Take the 2-minute tour ×
Ask Different is a question and answer site for power users of Apple hardware and software. It's 100% free, no registration required.

Does anyone know why ^ (control)+click was chosen to trigger a context menu, rather than ⌥ (option)+click? Is there any history surrounding this?

To me, an alternative method of clicking that brings up a menu of options seems most intuitive if triggered by ⌥ (option)+click, especially considering that key is also known as ⌥ (alt).

Edit

Thanks for the great answers. I +1ed both of you.

share|improve this question
add comment

2 Answers

up vote 1 down vote accepted

The option key has been in use on Macintosh computers long before there was a control key, since the option key was always used for alternative input of characters with diacritics, like "å".

Apple always tried to force developers into not hiding away functionality into contextual menus and thus did not include more than one mouse button for quite a long time. I think it was once applications gained complexity and needed to offer contextual menus for better usability, that Apple decided to include a control key for the first time.

In short: The naming of the control and option keys are meant quite literal: one gives you access to optional input and one gives you access to controlling the interface.

share|improve this answer
add comment

Option-click is taken to pull up alternate menus in place of standard ones, including context menus (see for example in the Dock, where Ctrl-Option-click changes "Show"/"Hide" to "Show/Hide Others" and "Quit" to "Force Quit", and adds "Relaunch" to the context menu for Finder). Some other menus affected are:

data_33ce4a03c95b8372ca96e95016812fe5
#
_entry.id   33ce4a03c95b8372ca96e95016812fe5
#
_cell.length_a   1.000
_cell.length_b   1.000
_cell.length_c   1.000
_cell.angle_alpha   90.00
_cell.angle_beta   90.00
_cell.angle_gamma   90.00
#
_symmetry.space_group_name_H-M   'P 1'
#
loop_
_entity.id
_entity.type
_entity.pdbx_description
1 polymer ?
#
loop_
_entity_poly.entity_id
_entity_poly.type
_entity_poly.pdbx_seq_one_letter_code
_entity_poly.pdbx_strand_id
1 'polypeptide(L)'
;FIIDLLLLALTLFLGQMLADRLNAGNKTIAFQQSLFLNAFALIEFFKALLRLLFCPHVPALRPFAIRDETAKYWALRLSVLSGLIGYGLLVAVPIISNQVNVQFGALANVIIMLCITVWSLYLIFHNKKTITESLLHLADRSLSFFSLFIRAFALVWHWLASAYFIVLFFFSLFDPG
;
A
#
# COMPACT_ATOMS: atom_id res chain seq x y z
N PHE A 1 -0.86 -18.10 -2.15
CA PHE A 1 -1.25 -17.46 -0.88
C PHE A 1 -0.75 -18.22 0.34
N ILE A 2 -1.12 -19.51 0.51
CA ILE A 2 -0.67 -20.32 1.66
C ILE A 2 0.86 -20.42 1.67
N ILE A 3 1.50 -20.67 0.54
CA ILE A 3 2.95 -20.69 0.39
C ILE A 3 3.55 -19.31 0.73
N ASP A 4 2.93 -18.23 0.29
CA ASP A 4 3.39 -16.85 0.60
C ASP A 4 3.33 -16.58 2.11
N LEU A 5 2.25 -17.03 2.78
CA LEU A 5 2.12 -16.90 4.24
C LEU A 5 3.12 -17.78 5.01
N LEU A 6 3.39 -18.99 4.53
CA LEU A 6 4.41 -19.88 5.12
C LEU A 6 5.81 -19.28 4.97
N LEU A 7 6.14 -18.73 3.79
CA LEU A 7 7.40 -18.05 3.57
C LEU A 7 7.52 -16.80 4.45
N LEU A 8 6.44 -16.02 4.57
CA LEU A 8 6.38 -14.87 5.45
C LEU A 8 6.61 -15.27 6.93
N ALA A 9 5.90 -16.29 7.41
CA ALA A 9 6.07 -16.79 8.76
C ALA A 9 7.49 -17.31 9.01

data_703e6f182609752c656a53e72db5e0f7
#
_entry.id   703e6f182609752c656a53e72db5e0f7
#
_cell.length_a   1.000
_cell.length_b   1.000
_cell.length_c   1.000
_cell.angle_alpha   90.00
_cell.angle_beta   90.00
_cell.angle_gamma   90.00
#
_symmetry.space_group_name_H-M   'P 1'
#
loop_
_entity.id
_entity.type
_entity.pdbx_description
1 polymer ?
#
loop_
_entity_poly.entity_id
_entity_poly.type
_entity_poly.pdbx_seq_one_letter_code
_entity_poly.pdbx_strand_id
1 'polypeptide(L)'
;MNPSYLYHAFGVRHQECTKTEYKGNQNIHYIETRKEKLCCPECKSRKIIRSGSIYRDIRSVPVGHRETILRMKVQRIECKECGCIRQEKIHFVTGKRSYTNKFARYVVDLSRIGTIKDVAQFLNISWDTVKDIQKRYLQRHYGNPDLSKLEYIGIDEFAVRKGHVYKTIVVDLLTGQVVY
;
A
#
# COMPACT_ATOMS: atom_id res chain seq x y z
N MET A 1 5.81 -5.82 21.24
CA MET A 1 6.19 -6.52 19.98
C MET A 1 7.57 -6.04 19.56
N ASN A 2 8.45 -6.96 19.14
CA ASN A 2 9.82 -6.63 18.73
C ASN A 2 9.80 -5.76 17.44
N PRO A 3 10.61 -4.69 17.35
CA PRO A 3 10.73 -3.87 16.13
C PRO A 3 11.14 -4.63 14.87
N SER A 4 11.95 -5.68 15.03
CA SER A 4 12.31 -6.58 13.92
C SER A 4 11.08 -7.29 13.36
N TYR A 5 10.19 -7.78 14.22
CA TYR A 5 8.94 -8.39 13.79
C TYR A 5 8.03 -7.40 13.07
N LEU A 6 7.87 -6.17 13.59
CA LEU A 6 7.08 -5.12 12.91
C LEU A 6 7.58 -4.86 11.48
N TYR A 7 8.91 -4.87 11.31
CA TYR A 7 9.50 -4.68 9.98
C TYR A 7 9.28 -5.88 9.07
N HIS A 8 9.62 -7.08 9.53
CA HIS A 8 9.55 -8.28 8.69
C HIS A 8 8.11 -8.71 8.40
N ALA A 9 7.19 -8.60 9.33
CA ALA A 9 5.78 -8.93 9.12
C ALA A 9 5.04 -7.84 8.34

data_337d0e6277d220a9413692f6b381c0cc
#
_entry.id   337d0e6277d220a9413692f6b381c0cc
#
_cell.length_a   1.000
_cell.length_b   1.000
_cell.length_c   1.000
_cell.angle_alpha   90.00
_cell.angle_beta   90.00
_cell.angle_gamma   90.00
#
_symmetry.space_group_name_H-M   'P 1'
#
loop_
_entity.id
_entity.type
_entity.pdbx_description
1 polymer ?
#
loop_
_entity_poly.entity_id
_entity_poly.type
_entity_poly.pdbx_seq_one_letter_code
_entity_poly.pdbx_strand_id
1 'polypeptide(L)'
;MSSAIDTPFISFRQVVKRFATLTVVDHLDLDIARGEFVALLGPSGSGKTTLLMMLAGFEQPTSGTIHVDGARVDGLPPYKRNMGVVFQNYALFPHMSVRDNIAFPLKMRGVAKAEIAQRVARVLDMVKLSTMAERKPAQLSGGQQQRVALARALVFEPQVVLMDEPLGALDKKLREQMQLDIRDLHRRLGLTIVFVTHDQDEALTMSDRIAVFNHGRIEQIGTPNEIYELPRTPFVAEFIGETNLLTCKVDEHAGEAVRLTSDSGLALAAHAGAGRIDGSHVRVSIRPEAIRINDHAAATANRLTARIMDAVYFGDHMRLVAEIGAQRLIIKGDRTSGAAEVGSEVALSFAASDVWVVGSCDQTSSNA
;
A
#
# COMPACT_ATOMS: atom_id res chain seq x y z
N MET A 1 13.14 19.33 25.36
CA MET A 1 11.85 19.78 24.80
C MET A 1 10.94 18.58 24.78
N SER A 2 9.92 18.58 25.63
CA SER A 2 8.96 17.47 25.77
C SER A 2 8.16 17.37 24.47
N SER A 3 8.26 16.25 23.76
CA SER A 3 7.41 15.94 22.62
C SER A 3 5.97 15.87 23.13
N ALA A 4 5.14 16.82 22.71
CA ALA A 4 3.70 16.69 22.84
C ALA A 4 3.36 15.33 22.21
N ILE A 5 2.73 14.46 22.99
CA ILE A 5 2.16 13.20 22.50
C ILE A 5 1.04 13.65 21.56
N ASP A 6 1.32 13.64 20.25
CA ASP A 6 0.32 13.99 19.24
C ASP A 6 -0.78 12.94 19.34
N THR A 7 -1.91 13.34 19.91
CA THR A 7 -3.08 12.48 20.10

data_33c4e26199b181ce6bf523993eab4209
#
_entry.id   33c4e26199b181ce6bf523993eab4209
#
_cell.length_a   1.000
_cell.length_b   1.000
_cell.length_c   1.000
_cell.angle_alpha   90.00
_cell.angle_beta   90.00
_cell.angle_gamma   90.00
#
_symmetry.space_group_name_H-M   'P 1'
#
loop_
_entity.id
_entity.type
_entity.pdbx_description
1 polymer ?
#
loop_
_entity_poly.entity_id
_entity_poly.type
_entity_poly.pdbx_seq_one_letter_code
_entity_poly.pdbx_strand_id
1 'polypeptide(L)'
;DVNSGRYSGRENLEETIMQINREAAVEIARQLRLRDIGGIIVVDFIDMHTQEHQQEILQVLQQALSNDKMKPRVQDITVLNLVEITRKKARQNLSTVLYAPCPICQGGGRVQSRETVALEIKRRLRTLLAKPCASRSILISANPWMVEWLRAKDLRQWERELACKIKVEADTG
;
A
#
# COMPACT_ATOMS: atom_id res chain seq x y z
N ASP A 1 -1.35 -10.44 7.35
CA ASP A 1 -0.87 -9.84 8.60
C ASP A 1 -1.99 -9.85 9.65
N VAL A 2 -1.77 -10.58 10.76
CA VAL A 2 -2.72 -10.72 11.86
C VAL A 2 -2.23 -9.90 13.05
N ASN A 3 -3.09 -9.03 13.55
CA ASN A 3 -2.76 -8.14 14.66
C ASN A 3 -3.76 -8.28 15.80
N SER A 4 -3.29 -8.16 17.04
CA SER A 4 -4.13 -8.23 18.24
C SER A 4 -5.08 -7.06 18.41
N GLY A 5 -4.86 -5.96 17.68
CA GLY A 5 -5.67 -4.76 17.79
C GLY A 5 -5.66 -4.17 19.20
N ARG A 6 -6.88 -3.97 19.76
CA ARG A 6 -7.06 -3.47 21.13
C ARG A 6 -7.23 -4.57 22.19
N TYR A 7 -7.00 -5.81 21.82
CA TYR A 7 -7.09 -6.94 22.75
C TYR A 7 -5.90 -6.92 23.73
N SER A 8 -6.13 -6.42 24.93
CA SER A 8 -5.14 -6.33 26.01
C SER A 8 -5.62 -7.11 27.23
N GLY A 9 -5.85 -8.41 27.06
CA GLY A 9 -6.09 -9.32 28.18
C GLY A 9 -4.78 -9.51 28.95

• The Power menu get an additional entry showing the current status
  • The WiFi menu shows connection status, including the connection protocol and speed, the current channel, the BSSID of the connected AP, and the signal level
  • The Volume slider turns into an audio input and output device selection menu
  • The Bluetooth Menu, similarly to the WiFi menu, adds connection status — and also three interesting-looking menu items:
    • Open Bluetooth Explorer...
    • Open Bluetooth Diagnostics Utility...
    • Open PacketLogger... (!)
  • Select All in some Edit menus (notably Finder) is replaced by Deselect All

Poke around and you may find some other goodies. One other thing I noted was that, if you set Parallels to replicate the Windows system tray in the OS X menu bar, some of them behave differently if Option-clicked.

share|improve this answer
add comment

Your Answer

 
discard

By posting your answer, you agree to the privacy policy and terms of service.

Not the answer you're looking for? Browse other questions tagged or ask your own question.